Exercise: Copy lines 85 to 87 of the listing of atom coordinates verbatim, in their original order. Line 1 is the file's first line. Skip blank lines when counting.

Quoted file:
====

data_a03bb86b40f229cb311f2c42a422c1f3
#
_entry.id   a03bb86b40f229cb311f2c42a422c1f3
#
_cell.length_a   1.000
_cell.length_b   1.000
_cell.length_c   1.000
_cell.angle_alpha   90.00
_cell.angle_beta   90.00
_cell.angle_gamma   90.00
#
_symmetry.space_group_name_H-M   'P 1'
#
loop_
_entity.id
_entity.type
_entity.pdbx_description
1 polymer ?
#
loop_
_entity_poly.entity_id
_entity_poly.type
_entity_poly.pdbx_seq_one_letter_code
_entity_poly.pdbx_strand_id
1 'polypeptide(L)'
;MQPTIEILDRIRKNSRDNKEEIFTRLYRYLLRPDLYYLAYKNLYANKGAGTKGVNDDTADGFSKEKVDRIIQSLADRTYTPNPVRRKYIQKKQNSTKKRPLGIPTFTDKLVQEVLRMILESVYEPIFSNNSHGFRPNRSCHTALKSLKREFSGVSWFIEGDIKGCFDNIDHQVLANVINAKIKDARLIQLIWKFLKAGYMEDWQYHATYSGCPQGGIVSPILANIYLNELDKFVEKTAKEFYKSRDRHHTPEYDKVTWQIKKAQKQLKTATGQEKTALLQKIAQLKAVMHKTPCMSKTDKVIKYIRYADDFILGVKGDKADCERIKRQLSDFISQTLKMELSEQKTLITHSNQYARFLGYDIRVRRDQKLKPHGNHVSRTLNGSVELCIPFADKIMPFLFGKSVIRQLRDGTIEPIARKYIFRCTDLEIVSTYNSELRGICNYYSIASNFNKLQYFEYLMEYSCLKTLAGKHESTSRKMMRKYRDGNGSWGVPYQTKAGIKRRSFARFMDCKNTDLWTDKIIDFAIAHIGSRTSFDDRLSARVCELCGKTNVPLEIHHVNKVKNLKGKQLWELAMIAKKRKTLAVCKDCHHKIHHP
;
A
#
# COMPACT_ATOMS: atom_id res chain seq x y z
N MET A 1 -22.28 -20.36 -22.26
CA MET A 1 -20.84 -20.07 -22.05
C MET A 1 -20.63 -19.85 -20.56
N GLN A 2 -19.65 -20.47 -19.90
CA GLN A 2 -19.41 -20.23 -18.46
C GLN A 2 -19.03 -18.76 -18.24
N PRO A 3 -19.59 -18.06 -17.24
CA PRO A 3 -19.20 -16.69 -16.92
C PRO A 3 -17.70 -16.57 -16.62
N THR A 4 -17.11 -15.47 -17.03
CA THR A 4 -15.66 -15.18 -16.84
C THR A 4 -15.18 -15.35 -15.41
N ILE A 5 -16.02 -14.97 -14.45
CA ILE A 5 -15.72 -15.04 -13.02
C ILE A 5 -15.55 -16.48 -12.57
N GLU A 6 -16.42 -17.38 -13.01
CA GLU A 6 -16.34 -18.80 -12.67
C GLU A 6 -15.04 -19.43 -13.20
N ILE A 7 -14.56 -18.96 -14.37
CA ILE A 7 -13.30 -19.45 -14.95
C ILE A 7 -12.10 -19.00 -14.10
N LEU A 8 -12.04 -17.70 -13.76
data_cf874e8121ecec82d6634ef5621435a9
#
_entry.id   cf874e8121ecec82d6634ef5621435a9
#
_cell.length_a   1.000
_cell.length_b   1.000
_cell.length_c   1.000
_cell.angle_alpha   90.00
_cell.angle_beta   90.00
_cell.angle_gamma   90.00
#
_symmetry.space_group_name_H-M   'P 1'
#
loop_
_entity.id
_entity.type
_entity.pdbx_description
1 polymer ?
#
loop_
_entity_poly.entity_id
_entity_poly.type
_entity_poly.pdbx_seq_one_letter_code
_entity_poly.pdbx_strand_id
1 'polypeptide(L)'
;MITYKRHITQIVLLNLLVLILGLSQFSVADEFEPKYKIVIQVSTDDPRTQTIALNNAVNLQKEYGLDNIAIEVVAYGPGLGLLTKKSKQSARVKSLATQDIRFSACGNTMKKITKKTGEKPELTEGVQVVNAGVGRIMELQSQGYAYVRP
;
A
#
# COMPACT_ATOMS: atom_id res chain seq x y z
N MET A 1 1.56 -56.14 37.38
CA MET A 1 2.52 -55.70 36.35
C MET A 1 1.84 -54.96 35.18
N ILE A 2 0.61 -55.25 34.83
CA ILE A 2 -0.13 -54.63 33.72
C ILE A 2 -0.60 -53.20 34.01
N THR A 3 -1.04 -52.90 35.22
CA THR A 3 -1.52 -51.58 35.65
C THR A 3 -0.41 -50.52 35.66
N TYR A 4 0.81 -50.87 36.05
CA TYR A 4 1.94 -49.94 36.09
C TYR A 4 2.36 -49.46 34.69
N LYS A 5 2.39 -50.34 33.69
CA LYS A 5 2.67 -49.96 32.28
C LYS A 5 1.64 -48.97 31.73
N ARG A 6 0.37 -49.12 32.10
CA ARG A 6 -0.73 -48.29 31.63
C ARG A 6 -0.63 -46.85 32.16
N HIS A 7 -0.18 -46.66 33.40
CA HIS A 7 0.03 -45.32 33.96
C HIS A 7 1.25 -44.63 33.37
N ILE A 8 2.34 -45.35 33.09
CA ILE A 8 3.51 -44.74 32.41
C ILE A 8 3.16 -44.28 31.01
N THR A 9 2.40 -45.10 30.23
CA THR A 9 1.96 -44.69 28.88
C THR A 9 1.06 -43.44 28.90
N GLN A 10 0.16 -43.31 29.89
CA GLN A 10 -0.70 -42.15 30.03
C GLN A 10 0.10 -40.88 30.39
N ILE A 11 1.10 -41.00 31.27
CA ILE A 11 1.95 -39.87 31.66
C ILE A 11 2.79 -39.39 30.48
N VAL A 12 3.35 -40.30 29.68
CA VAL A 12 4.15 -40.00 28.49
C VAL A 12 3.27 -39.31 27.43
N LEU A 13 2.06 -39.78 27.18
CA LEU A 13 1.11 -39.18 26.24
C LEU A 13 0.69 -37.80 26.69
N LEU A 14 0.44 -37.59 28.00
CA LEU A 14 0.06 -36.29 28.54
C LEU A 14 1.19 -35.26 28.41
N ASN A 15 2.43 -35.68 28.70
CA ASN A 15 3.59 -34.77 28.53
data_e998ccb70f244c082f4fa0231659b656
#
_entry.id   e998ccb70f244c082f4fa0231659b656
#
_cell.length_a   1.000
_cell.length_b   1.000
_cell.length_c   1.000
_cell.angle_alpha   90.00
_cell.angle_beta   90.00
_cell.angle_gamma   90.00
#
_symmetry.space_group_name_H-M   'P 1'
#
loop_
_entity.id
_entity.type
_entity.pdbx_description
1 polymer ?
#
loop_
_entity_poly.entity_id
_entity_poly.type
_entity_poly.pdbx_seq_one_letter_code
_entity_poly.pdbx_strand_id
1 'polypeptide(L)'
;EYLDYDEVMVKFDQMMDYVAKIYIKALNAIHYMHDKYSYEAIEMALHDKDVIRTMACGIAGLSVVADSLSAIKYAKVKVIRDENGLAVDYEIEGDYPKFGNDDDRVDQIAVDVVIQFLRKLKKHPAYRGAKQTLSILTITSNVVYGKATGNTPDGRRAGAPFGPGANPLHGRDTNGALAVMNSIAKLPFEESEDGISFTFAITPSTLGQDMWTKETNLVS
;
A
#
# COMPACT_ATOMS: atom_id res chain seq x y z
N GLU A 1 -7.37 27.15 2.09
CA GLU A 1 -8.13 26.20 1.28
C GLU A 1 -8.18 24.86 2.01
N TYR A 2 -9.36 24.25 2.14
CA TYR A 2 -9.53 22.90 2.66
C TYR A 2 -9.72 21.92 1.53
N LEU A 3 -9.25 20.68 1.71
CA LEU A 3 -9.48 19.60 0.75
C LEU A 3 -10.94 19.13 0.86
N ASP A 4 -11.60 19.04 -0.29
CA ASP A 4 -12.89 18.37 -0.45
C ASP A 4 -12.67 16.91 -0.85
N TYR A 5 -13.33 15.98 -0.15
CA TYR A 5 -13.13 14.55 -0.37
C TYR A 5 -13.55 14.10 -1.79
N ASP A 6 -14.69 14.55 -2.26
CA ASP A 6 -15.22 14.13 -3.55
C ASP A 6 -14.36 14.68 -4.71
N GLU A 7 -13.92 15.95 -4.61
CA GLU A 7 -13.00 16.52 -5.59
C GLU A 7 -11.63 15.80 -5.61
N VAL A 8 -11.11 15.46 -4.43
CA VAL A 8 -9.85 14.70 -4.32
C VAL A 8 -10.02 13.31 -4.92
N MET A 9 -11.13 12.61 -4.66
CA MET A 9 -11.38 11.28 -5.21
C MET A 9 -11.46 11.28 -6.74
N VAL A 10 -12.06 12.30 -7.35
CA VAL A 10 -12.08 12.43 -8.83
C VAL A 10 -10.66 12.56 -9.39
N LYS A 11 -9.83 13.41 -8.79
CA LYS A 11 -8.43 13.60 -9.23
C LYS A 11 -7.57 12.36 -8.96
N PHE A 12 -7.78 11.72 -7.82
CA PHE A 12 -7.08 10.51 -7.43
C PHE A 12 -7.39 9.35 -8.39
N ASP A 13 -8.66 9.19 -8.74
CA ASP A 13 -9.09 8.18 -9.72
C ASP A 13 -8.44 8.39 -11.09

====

C MET A 1 1.84 -54.96 35.18
N ILE A 2 0.61 -55.25 34.83
CA ILE A 2 -0.13 -54.63 33.72